The U-2, a high-flying reconaissance aircraft, was camouflaged by
this inoccent 'utility' designation. Ironically, it has become the
most famous U-designated aircraft... The extremely high-flying U-2
spyplane became infamous in 1960 by being shot down over the Soviet
Union. After that, the U-2 was claimed to be restricted to
meteorological and environment control flights, but it continued to
spy above countries other than the USSR, such as China and Cuba.
Some were shot down. The WU-2 was used for sampling of the
stratosphere, and examining the fall-out from nuclear tests. Later
versions had a J75 engine. The U-2R is a much-modified version with
two large pods on the wing, built in the second and third production
runs --- the aircraft of the third series were named TR-1 for some
time. The latest U-2R models were still present during the 1991
Gulf War. Reengining with the lighter and more powerful G.E.
F118-GE-F29 engine is under way.
A classified budget document approved by the Pentagon on December 23, 2005, calls for the termination of the U-2 program by 2011, with some aircraft being retired as early as 2007. The U-2 would likely be supplanted by the Northrop Grumman's high-altitude Global Hawk unmanned aerial vehicle.
Engines: 1 * 7710kg P&W J57-P-13B
Max. Speed: 850km/h
Max. Range: 6640km
Engines: 1 * 7710kg P&W J75-P-13B
Wing Span: 31.39m
Wing Area: 92.90m2
Empty Weight: 7031kg
The U-2 provides continuous day or night, high-altitude, all-weather, stand-off surveillance of an area in direct support of U.S. and allied ground and air forces. It provides critical intelligence to decision makers through all phases of conflict, including peacetime indications and warnings, crises, low-intensity conflict and large-scale hostilities.
The U-2 is a single-seat, single-engine, high-altitude, reconnaissance aircraft. Long, wide, straight wings give the U-2 glider-like characteristics. It can carry a variety of sensors and cameras, is an extremely reliable reconnaissance aircraft, and enjoys a high mission completion rate.
Because of its high altitude mission, the pilot must wear a full pressure suit. The U-2 is capable of collecting multi-sensor photo, electro-optic, infrared and radar imagery, as well as performing other types of reconnaissance functions. However, the aircraft can be a difficult aircraft to fly due to its unusual landing characteristics.
The aircraft is being upgraded with a lighter engine (General Electric F-118-101) that burns less fuel, cuts weight and increases power. The entire fleet should be reengined by 1998. Other upgrades are to the sensors and adding the Global Positioning System that will superimpose geo-coordinates directly on collected images.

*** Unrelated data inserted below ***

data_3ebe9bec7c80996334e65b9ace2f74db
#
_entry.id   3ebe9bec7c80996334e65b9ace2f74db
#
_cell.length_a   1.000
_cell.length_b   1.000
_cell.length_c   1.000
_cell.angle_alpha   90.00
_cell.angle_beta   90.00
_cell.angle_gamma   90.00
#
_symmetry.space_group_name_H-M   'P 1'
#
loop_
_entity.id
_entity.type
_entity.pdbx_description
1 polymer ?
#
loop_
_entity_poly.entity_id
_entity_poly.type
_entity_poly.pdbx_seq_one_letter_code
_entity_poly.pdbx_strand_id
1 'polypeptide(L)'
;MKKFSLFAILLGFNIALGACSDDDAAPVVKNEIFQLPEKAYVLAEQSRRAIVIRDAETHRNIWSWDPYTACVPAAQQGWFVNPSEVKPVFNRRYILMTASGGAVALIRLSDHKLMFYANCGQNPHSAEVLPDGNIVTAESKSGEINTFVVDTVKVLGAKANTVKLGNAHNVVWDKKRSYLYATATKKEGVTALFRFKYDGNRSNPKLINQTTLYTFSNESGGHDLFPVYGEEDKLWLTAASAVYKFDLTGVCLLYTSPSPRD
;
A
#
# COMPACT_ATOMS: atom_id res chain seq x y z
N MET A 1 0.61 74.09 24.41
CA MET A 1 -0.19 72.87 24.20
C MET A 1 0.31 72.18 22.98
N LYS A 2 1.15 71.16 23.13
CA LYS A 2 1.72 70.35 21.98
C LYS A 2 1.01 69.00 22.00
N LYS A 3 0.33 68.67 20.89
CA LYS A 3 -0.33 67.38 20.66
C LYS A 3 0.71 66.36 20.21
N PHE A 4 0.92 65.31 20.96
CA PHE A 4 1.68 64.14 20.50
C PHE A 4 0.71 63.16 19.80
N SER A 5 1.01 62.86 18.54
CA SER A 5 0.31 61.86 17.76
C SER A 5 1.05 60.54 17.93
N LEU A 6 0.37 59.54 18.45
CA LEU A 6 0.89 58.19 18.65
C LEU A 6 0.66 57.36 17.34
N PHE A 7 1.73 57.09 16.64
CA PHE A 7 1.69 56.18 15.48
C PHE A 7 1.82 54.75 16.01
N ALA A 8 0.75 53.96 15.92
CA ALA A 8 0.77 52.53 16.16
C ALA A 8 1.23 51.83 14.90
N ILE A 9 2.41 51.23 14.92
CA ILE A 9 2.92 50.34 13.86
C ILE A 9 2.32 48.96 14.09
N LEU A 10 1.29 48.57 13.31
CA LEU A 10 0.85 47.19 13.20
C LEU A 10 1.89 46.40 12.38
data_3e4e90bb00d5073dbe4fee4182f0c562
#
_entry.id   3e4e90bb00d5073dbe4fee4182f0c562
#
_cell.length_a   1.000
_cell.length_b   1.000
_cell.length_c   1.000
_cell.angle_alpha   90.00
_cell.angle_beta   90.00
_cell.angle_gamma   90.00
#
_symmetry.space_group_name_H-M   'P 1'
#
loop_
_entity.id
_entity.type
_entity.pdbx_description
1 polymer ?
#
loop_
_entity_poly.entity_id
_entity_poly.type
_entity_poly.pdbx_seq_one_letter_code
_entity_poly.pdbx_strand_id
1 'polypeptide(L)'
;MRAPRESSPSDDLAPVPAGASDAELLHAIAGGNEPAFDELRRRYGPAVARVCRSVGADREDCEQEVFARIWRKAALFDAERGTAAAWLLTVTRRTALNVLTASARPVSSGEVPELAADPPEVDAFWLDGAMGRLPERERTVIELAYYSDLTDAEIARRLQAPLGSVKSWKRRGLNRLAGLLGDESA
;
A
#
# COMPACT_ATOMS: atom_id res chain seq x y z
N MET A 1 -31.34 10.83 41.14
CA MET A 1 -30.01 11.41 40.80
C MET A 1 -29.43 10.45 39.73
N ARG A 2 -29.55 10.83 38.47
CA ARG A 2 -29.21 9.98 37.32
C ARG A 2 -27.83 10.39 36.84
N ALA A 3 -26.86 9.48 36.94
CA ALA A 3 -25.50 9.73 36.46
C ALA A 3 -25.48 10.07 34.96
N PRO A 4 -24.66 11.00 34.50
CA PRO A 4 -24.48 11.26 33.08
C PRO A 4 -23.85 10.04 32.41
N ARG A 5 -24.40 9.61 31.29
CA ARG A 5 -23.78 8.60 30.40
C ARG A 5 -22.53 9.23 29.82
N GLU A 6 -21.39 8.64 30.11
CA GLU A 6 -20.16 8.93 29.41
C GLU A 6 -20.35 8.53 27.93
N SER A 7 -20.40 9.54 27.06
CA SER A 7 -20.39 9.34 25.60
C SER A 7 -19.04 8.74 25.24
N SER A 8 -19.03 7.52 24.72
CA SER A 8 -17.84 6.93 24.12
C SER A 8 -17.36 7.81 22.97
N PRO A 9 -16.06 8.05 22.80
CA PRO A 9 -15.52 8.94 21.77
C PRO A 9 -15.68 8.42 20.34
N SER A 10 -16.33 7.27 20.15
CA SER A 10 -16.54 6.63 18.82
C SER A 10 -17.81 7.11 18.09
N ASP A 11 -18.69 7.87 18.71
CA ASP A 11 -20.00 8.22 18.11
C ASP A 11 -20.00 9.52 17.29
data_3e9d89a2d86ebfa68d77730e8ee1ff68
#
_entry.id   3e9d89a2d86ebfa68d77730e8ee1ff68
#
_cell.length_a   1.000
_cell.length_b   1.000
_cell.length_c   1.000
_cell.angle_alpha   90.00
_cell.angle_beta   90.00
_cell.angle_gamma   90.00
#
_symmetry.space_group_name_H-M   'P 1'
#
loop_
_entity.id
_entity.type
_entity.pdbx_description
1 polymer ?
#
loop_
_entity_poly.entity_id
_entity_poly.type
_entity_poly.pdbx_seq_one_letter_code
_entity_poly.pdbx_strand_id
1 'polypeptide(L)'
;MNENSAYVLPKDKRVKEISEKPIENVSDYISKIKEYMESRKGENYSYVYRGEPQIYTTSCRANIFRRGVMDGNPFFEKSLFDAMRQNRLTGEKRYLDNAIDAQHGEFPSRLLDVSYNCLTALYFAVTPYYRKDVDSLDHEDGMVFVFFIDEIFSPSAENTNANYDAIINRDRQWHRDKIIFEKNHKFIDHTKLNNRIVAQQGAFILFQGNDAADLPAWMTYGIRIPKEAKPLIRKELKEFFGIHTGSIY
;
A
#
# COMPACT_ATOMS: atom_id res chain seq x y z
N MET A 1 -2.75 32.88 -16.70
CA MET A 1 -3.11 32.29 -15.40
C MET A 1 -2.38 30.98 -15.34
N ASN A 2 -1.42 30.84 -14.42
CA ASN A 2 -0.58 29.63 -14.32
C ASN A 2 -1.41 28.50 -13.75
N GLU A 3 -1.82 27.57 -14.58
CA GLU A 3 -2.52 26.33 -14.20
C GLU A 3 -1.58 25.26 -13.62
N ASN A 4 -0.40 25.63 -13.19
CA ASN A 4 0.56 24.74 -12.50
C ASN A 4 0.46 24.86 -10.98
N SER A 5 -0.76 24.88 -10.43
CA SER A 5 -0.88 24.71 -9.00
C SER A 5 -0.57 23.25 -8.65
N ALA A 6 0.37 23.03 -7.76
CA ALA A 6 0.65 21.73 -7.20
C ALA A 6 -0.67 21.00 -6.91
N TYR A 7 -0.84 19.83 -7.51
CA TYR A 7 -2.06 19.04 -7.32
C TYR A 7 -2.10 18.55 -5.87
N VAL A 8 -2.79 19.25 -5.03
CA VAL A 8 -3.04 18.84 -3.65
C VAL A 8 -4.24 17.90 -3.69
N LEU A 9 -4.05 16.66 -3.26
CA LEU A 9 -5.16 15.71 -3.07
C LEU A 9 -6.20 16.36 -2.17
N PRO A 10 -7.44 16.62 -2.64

Current models are derived from the original version that made its first flight in August 1955. On Oct. 14, 1962, it was the U-2 that photographed the Soviet military installing offensive missiles in Cuba.
The U-2R, first flown in 1967, is significantly larger and more capable than the original aircraft. A tactical reconnaissance version, the TR-1A, first flew in August 1981 and was delivered to the Air Force the next month. Designed for stand-off tactical reconnaissance in Europe, the TR-1 was structurally identical to the U-2R. Operational TR-1A's were used by the 17th Reconnaissance Wing, Royal Air Force Station Alconbury, England, starting in February 1983. The last U-2 and TR-1 aircraft were delivered to the Air Force in October 1989. In 1992 all TR-1s and U-2s were redesignated U-2R. Current U-2R models are being reengined and will be designated as a U-2S/ST. The Air Force accepted the first U-2S in October, 1994.
U-2s are based at Beale Air Force Base, Calif. and support national and tactical requirements from four operational detachments located throughout the world. U-2R/U-2S crew members are trained at Beale using three U-2ST aircraft. The last R model trainer will be converted to an S model trainer in 1999.
Initially, Clarence "Kelly" Johnson adapted the F-104 Starfighter, replacing the low aspect ratio blade wings with extremely large glider type wings as a starting point. High aspect ratio wings give the U-2 some glider-like characteristics. The aircraft is extremely challenging to fly, not only due to its unusual landing characteristics, but also because of the extreme altitudes it can reach. When flying the U-2A and U-2C models (no longer in service) close to its operational ceiling, the maximum speed (critical mach) and the minimum speed (stall speed) approach the same number, presenting a narrow window of safe airspeed the pilot must maintain. In these models over 90% of a typical mission is flown within five knots (9 km/h) of stall speed.
The difficulty experienced by the pilots flying the U-2 led to it being called the "Dragonlady" because the aircraft was extremely unforgiving with respect to pilot ineptitude or incompetence.
|General Characteristics U-2|
|Primary Function:||high-altitude reconnaissance|
|Contractor:||Lockheed Aircraft Corp.|
|Power Plant:||One Pratt & Whitney J75-P-13B engine; one General Electric F-118-101 engine|
|Thrust:||17,000 pounds (7,650 kilograms)|
|Length:||63 feet (19.2 meters)|
|Height:||16 feet (4.8 meters)|
|Wingspan:||103 feet (30.9 meters)|
|Speed:||475+ miles per hour (Mach 0.58)|
|Maximum Takeoff Weight:||40,000 pounds (18,000 kilograms).|
|Range:||Beyond 7,000 miles (6,090 nautical miles)|
|Ceiling:||Above 70,000 feet (21,212 meters)|
|Crew:||One (two in trainer models)|
|Date Deployed:||U-2, August 1955; U-2R, 1967; U-2S, October 1994|
|Inventory:||Active force, 36 (4 trainers); Reserve, 0; ANG, 0|